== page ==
I'm shooting in RAW, manual, on both my DLSR (Nikon D90) and my smartphone (iPhone Xs, Moment Pro camera app) and I've noticed significantly poorer low-light performance on my DSLR, with additional unique problems absent from the phone photos. I use comparable settings, ie.

  • DSLR - fully open aperture (f. 3-5-4.5 for most images attached), highest ISO (3.2k - 6.4k), slowest stable handheld shutter (1/60 s)
  • Phone - [fixed aperture], highest ISO (1-2k, depending on lens), same handheld shutter (1/30 - 1/60 s)

The devices are:

  • Nikon D90 (APS-C), Nikkor DX 18-105 mm f/3.5-5.6, max. ISO - native: 3.2k, extended: 6.4k
  • Apple iPhone Xs, wide f/ 1.8 4.25 mm (26 mm eq. ) max. ISO 2.5k, tele 2.4 6.0 mm (52 mm eq. ), max. ISO 1k

Both devices output at 12 MPx (they use different aspect ratios).

The phone consistently produces better results at much lower ISOs, produces significantly less noise, the noise is of less impactful nature, the underexposed areas are true to nature.

On the phone the noise is lumps of mismatched pixels, with the white dots few in between black or similarly colored dots. This makes for an acceptable, albeit heavy-handed crop and a clear full image On the DSLR the white dots dominate the image, making crop borderline unusable and full image still hard to distinguish outlines on, the whole image lacking contrast, being washed out. DSLR also introduces magenta tint in underxposed areas. I'm not talking about contrast edge fringing on objects, I'm talking about huge magenta gradients hundreds of pixels wide in near-black areas.

Additionaly in low light conditions the DSLR loses color depth capture, in extreme cases - completely, only capturing in black and white. No such issue on the phone.

  1. Why's the DSLR's performance poorer?
  2. What are the causes for each shortcoming of the DSLR compared to the phone? (ie. bigger noise, finer white noise, worse exposure on same ISO, magenta blacks tint, b/w capture in extreme low light)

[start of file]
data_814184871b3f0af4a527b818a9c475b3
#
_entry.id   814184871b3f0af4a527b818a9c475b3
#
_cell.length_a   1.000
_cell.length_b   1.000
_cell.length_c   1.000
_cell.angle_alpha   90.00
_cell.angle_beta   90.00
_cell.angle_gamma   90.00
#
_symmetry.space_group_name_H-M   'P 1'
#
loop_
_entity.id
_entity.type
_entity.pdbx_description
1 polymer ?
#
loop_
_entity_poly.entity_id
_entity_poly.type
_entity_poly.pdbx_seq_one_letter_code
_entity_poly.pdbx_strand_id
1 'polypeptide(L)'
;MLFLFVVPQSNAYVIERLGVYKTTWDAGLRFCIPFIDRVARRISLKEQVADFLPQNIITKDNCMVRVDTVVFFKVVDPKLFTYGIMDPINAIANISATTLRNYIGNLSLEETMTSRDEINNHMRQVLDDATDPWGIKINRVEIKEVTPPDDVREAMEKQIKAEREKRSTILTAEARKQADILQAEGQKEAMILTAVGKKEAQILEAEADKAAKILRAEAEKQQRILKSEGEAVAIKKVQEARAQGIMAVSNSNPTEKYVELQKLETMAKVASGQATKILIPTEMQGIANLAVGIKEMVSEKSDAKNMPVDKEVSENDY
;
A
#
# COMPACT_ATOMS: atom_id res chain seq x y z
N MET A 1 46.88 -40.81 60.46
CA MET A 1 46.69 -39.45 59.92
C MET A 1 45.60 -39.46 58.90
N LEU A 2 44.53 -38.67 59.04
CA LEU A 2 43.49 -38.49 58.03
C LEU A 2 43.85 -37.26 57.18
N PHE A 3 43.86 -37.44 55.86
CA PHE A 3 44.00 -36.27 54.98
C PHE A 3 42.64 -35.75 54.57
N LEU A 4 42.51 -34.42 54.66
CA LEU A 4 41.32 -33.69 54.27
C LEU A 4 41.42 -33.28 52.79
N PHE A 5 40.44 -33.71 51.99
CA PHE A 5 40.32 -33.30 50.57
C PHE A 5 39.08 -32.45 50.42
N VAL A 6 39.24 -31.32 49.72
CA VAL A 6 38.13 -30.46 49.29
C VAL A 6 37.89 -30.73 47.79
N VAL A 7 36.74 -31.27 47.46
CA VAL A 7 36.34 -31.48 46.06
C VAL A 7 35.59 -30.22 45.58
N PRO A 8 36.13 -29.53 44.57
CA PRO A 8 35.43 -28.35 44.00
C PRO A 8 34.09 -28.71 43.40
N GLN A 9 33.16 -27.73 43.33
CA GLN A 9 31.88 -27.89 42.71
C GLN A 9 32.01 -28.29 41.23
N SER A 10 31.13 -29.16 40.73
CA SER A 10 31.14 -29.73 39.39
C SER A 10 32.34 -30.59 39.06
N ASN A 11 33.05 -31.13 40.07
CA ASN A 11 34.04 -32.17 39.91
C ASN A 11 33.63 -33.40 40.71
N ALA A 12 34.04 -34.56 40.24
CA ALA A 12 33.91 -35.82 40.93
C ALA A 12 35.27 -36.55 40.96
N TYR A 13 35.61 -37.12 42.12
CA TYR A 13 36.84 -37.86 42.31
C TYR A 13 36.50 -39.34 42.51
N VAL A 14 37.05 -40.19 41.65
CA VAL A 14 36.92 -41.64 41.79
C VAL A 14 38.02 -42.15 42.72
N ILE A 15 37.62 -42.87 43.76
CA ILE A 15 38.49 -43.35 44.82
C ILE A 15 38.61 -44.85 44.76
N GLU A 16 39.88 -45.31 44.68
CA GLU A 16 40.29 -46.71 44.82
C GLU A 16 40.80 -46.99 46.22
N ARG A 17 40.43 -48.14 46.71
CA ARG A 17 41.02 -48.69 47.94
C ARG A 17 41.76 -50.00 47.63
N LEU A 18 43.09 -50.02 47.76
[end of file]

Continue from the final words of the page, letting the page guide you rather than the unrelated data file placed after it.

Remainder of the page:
3. Am I doing sth wrong? I'm using all the relevant settings I can, as aggressively as possible.
  4. Shouldn't the DSLR w/ its APS-C sensor, bigger lens and higher ISO range provide far superior low-light performance than the phone?

Samples are edited RAWs, matched as close as possible, exposure brought up as much as noise allowed, exported as 5 MB JPGs.


To prevent misinfomed answera, here's a reminder: I'm shooting with the phone in RAW, as I stated. That is NOT ProRAW.

I don't get stacking, HDR, multiple sensors' data comparison, noise reduction, sharpening, anything. No processing, computational photography. So yes, I AM comparing apples to apples (phone to DSLR) in THIS CASE. That's how RAW (NOT ProRAW) works on iPhone.


2 Answers 2


Your DSLR, the Nikon D90, was introduced in 2008 while your cell phone, the iPhone Xs, was introduced in 2018.

So to answer your questions:

  1. Because there are 10 years of technology advance between the DSLR and the cell phone.
  2. See 1.
  3. Probably not.
  4. No.

In addition to the difference in technology generations:

You are comparing a fast aspheric prime ("wide f/ 1.8 4.25 mm") on the iphone to a slow consumer zoom lens (in practice, two stops slower, and potentially introducing other image quality problems in super high contrast scenes shot wide open) on your DSLR.

  • 1
    \$\begingroup\$ The aperture of the phone lens can't be directly compared to the one on the APS-C camera lens due to the crop factor. \$\endgroup\$ Oct 12, 2021 at 21:41
  • \$\begingroup\$ aware of that ... but transmission is the same no matter the crop factor. so larger sensor will still get quarter of the light, needing two steps more of iso.... \$\endgroup\$ Oct 12, 2021 at 23:35
  • \$\begingroup\$ Regarding the 'difference in technology generations'. These sensors belong to different categories so they can't be directly compared. It's like saying a new top-end SUV (iPhone) will be faster than an old mid-end sports car (Nikon). You can't say that just based on age alone. If you want to comparw disparate categories you have to get them both down to a common denominator, ie. to the weeds of the common factors affecting the performance of both. For cars: power, weight and cx. For camera sensors – the specific technologies of each sensor. \$\endgroup\$ Oct 13, 2021 at 3:46
  • 1
    \$\begingroup\$ @PiotrChylarecki: if increasing car speed would have been the most important factor of car development for the last 10 years, it would be comparable. \$\endgroup\$
    – ths
    Oct 13, 2021 at 8:18

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